Compared with business-to-consumer (B2C) marketing, business-to-business (B2B) often gets a bad rap. B2B marketing is viewed as bland and lacking in glamour.
While these notions have generally held true for a long time, B2B marketing as a practice has come a long way in the past 10 years, thanks to the rise of the Internet.
However, many myths are still associated with B2B marketing.
Myth 1: B2B Marketing Is Not Cool
Elon Musk’s SpaceX, which was founded on a vision to colonize Mars, is a B2B company. Its vision, coupled with a smart marketing strategy to leverage the right forums to get mindshare, has made SpaceX one of the most admired brands in the world, and one of the coolest ones, too.
Compared to B2C, B2B marketing deals are often complex, which limits the number of buyers and decision makers. However, these constraints can also be seedbed for innovation. For example, Intel entered into a deal with football club FC Barcelona to have its logo inside players’ jerseys. Intel Inside, indeed!
Myth 2: B2B Marketing Is Not Active
B2C marketing seems a lot more active than B2B for two reasons. First, B2C marketing is targeting a large mass of customers at once. Second, you are one of those customers.
B2B marketing, however, is concerned with reaching the right audiences, and for those audiences, successful B2B marketers are as active as possible. They understand that 60 percent of the buying process is complete even before the customer meets a sales representative, and strive to build a strong brand that helps during the customer’s due-diligence process. Large B2B enterprises work on a host of activities, such as positioning, thought leadership, account-based marketing, digital and social, PR, and analyst relations. They also invest a lot of effort in accurately segmenting their customers and striking the right positioning for themselves in the market.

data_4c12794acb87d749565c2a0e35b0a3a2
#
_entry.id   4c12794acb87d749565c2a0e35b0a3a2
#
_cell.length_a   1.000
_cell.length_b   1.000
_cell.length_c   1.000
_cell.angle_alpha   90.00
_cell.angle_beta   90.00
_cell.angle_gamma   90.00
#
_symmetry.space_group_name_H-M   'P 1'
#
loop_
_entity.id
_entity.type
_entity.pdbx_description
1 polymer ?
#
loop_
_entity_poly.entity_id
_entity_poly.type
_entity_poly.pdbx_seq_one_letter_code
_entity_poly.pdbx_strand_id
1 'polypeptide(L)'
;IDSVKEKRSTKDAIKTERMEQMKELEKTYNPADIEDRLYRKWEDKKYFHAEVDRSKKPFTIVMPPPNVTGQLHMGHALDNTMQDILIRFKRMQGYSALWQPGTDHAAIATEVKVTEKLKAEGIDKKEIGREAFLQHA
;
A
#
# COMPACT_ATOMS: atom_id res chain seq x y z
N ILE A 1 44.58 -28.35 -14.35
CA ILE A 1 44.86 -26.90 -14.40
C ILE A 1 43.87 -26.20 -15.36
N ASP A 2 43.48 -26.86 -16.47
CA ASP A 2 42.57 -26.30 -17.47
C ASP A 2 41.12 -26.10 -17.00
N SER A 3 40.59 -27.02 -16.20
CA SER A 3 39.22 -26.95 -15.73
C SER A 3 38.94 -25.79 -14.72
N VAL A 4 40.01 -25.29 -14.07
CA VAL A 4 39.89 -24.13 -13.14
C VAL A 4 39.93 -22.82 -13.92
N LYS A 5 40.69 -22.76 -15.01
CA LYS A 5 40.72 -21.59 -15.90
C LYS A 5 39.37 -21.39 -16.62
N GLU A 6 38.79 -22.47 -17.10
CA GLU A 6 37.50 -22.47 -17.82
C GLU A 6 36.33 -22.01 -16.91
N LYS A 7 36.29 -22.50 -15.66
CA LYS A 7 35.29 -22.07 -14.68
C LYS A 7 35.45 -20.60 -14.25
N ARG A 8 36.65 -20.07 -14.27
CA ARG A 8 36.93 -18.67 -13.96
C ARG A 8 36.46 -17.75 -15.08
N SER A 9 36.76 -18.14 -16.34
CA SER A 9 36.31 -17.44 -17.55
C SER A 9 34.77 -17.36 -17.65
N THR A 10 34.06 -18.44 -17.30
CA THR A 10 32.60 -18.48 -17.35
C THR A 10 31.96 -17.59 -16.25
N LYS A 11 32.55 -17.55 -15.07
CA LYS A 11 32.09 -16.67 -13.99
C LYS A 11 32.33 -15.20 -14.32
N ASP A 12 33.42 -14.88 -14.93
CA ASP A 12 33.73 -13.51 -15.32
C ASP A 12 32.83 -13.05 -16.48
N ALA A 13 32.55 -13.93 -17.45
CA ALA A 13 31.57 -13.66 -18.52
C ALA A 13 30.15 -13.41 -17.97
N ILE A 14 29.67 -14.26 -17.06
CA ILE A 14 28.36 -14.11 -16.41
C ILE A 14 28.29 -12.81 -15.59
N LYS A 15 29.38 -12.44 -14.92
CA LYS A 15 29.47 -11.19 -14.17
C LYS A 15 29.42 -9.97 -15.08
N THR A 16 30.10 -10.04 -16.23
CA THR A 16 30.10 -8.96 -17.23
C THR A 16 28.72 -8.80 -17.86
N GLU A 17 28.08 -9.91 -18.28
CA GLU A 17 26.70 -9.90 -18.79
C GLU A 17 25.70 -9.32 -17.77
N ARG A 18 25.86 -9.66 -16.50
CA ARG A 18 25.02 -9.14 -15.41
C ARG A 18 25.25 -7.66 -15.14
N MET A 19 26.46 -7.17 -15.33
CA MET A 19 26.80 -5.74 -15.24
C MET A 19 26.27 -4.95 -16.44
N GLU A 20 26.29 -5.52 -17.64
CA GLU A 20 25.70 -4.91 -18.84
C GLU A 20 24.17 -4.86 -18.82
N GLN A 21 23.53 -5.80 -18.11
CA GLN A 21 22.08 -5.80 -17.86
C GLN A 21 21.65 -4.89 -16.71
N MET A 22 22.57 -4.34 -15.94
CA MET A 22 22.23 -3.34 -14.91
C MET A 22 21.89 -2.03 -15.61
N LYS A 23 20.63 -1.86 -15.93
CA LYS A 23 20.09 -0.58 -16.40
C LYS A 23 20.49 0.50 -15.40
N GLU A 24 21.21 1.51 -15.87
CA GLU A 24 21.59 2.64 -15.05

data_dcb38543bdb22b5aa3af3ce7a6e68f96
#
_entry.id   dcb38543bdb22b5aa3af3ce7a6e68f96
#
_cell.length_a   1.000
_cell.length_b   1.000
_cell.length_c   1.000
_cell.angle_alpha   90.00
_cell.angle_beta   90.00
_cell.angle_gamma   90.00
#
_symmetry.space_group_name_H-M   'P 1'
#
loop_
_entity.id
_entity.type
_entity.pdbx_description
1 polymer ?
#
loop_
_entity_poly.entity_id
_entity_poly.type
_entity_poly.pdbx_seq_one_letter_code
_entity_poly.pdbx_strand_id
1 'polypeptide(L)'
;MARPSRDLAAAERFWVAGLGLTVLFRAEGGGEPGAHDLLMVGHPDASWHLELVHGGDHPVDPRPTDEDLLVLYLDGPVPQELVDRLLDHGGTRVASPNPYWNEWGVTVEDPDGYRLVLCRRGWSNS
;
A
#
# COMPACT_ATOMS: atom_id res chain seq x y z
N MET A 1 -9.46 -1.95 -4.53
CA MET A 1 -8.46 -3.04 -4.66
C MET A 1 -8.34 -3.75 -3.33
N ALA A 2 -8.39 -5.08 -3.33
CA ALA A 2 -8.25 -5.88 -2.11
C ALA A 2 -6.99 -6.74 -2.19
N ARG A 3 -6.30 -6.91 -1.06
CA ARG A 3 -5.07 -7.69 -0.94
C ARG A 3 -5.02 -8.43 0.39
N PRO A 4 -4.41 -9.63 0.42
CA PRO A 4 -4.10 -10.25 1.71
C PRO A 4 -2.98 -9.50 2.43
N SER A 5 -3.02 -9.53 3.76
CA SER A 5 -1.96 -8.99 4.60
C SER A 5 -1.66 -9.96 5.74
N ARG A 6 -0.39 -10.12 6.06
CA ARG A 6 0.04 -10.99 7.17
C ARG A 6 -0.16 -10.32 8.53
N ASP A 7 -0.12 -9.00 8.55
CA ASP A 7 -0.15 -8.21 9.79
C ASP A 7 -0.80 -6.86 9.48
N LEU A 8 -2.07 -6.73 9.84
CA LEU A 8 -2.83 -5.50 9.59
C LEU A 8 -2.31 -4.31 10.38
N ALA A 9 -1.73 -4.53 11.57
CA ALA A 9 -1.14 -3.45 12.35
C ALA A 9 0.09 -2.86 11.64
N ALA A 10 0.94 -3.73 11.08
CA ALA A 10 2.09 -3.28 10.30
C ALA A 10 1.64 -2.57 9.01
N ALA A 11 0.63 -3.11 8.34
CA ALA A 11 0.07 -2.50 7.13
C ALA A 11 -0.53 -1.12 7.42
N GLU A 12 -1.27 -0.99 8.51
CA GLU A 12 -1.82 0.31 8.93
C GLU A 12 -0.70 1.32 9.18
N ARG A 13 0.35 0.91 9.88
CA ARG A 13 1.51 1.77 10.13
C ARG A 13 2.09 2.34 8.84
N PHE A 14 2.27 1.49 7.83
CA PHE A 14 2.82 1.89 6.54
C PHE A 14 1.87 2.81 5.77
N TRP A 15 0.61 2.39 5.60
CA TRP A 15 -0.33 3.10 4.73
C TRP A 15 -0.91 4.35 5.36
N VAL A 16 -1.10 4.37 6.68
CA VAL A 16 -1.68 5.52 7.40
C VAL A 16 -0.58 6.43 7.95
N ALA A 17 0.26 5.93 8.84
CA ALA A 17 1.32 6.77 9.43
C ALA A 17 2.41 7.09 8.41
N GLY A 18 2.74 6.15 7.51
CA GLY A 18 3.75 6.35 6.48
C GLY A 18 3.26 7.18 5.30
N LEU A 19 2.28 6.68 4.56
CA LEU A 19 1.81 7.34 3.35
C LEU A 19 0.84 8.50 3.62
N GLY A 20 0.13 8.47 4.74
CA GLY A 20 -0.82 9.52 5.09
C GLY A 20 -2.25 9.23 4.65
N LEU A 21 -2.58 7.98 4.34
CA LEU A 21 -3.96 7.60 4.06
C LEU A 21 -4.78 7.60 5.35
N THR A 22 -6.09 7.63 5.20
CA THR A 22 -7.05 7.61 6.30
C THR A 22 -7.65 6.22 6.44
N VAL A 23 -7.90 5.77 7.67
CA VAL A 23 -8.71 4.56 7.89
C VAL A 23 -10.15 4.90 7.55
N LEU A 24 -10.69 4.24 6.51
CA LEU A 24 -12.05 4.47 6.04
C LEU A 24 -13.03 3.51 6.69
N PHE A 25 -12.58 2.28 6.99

Myth 3: B2B Marketers Can’t Do Everything A B2C Marketer Can
A marketer is guided by the nature of the business and the people he or she is trying to reach. On these counts, B2C marketers do have a bigger playing field. At the same time, over the years, some of the biggest brands have been built in the B2B segment. Caterpillar’s equipment playing a game of Jenga was one of the most viral videos of the year, and was a great way to showcase its value for precision. GE is a brand that has become the benchmark on newer social media platforms, like Pinterest and Instagram. IBM “Smarter Planet” is one of the most resonating positioning statements of today’s times.
Myth 4: B2B Marketing Is About Corporations, Not People
It is a cliché, but also true: Corporations don’t do business with corporations; people do business with people. B2B marketers, just like their B2C counterparts, need to understand the people they are addressing. They need to know the drivers, motivators, tastes, preferences, and entire demographic and psychographic profile before planning a custom outreach plan. The B2B companies that accomplish this effectively are the ones that engage and keep in touch with various influencer communities.
There are different ways to market a company. All companies do not need to spend money on Super Bowl advertisement slots or YouTube campaigns for people to know about them. Elon Musk’s SpaceX is a fine example.
At the end of the day, a marketer–B2B or B2C–can only succeed if he or she understands the product and the customer thoroughly, and then plans timely interventions to capture mindshare and, eventually, market share.